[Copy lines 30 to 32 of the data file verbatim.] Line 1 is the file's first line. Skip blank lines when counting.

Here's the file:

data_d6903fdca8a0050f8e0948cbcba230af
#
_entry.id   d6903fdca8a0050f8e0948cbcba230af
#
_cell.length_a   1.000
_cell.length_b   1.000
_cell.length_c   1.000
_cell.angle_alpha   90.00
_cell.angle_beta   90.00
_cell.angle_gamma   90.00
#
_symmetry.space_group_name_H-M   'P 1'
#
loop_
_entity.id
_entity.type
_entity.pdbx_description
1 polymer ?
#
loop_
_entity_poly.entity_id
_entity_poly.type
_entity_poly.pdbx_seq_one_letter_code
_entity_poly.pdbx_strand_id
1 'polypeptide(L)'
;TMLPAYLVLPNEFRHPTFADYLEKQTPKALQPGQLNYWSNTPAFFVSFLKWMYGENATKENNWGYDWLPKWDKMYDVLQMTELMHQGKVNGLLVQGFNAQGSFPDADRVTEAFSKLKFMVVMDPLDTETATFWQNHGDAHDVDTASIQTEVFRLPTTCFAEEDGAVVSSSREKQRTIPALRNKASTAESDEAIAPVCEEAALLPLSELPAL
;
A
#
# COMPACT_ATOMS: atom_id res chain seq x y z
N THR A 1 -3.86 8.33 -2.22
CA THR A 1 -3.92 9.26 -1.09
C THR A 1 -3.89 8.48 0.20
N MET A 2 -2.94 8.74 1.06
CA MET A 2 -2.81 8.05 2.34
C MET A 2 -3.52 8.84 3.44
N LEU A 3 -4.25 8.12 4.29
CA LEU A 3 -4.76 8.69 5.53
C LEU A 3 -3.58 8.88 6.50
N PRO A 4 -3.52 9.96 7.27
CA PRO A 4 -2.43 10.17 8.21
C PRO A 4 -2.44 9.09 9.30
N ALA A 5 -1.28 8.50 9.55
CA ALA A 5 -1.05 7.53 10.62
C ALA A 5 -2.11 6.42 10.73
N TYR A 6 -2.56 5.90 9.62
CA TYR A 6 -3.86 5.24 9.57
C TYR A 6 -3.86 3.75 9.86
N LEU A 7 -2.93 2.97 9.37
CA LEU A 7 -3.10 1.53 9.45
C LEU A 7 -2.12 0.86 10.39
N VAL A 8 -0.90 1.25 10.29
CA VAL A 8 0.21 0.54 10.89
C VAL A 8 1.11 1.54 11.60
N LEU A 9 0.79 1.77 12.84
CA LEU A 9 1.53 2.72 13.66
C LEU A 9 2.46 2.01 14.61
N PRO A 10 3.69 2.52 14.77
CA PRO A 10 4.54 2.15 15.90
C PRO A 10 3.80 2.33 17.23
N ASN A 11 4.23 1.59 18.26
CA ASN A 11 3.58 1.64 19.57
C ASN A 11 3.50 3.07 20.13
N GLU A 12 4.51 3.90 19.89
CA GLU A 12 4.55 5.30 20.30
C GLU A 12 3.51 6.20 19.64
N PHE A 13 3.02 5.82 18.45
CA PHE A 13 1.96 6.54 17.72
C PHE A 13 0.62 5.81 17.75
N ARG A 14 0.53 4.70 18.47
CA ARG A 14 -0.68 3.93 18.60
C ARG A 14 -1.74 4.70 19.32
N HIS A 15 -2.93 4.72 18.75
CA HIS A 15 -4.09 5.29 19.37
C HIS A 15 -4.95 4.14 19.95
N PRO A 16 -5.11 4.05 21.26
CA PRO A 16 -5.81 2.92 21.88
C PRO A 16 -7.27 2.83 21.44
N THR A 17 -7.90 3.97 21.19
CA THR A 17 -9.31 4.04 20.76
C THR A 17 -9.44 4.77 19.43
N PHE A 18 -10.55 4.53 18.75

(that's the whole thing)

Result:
# COMPACT_ATOMS: atom_id res chain seq x y z
N THR A 1 -3.86 8.33 -2.22
CA THR A 1 -3.92 9.26 -1.09